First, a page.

RoadBikeReview.com's Forum Archives - General


Archive Home >> General(1 2 3 4 5 6 7 8 9 10 11 12 13 14 15 16 17 18 19 20 21 22 23 24 25 26 27 28 29 30 31 32 33 34 35 36 )


Gear Slipping(4 posts)

Gear Slippingchang100
Aug 28, 2003 9:07 PM
I got a Cannondale R400 two months ago and I've been riding daily. The last two days the 5th sprocket from the left on the cassette has been slipping every revolution, making that gear useless. I'm new to road bikes and don't know much about the technical details, can I get some help diagnosing the problem? I didn't see any broken teeth, and it slips no matter which front chainring I'm using. All the other gears work fine. Could it be a derailleur problem? I've heard the Tiagra components aren't so good. Thanks for the help.
re: Gear SlippingdeHonc
Aug 28, 2003 10:18 PM
When your chain slips on a rear cog, it is usually because that cog has worn out. If your bike has had a new chain added, it will slip on worn cogs. If this is the case, you have two options. You can keep riding it and eventually the chain will mesh with the worn cog or you can buy a new cassette (rear cog cluster) assuming you cannot replace the individual cog.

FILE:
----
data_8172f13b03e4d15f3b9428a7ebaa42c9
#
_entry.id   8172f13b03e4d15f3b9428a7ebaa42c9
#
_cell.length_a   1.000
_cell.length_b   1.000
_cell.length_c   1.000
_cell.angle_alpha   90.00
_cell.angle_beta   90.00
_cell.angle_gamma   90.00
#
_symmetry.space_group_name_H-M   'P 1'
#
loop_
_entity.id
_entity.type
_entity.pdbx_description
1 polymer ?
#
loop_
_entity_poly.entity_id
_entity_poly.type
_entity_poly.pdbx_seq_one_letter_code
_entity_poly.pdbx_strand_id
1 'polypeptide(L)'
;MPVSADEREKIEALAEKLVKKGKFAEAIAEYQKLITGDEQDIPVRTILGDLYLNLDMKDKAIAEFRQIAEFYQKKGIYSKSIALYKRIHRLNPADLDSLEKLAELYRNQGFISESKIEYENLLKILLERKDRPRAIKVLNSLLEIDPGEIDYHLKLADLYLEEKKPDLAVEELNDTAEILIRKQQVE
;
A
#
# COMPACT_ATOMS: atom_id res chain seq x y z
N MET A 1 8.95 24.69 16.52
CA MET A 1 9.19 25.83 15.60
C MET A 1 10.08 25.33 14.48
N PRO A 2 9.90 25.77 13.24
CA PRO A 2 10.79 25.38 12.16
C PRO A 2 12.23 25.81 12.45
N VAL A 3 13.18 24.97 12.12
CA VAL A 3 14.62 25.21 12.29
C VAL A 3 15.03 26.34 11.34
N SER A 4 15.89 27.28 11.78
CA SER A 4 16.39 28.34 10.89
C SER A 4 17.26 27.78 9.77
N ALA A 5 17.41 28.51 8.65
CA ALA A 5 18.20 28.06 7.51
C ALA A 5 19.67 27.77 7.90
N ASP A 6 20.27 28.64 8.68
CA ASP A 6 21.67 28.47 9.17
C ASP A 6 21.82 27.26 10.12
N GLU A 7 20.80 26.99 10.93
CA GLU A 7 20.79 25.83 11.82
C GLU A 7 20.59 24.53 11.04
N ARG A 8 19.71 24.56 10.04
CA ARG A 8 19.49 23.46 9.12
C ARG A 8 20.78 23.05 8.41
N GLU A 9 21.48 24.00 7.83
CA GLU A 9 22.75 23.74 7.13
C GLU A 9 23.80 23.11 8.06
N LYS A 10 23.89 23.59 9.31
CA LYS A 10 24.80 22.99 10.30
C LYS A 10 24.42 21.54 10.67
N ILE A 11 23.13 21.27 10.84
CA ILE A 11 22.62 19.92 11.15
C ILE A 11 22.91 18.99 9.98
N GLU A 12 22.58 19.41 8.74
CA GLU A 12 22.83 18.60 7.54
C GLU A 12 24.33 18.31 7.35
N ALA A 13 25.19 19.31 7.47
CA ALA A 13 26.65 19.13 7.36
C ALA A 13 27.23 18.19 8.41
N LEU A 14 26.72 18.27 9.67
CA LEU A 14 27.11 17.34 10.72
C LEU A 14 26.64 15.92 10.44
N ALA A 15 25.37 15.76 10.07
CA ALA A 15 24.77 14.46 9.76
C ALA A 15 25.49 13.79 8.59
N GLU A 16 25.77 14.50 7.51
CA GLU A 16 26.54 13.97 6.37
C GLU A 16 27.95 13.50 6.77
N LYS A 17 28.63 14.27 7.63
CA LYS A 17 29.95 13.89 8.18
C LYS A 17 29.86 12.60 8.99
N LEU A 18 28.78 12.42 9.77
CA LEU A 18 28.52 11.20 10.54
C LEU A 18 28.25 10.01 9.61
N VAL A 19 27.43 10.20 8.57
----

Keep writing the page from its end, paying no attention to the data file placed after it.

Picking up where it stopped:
If the bike is new, unless you have riden it 2000 plus miles, I'd be supridsed if its worn out - In this case your cables have probably stretched and you need to go to the LBS and get it adjusted unless you can do this yourself.

Good luck!

Dan
re: Gear SlippingMXL02
Aug 29, 2003 7:42 AM
If it is a new bike, it is most certainly stretched cables,and usually the LBS will adjust it for free. BTW, tiagra is pretty fair gruppo, especially compared to what was available 10 years ago.
I agree, but also checkMisJG
Aug 29, 2003 10:57 AM
I agree about the cables, but also check your chain. You may have a tight link that just needs to be lubed. Since you said it doesn't skip on a smaller cog, it is most likely just a small cable adjustment. Try turning the barrell adjuster in small increments to see if that fixes your problem. A new bike will ususally come with free 'break-in' tune ups. Definately take advantage of those if you can't do the work yourself!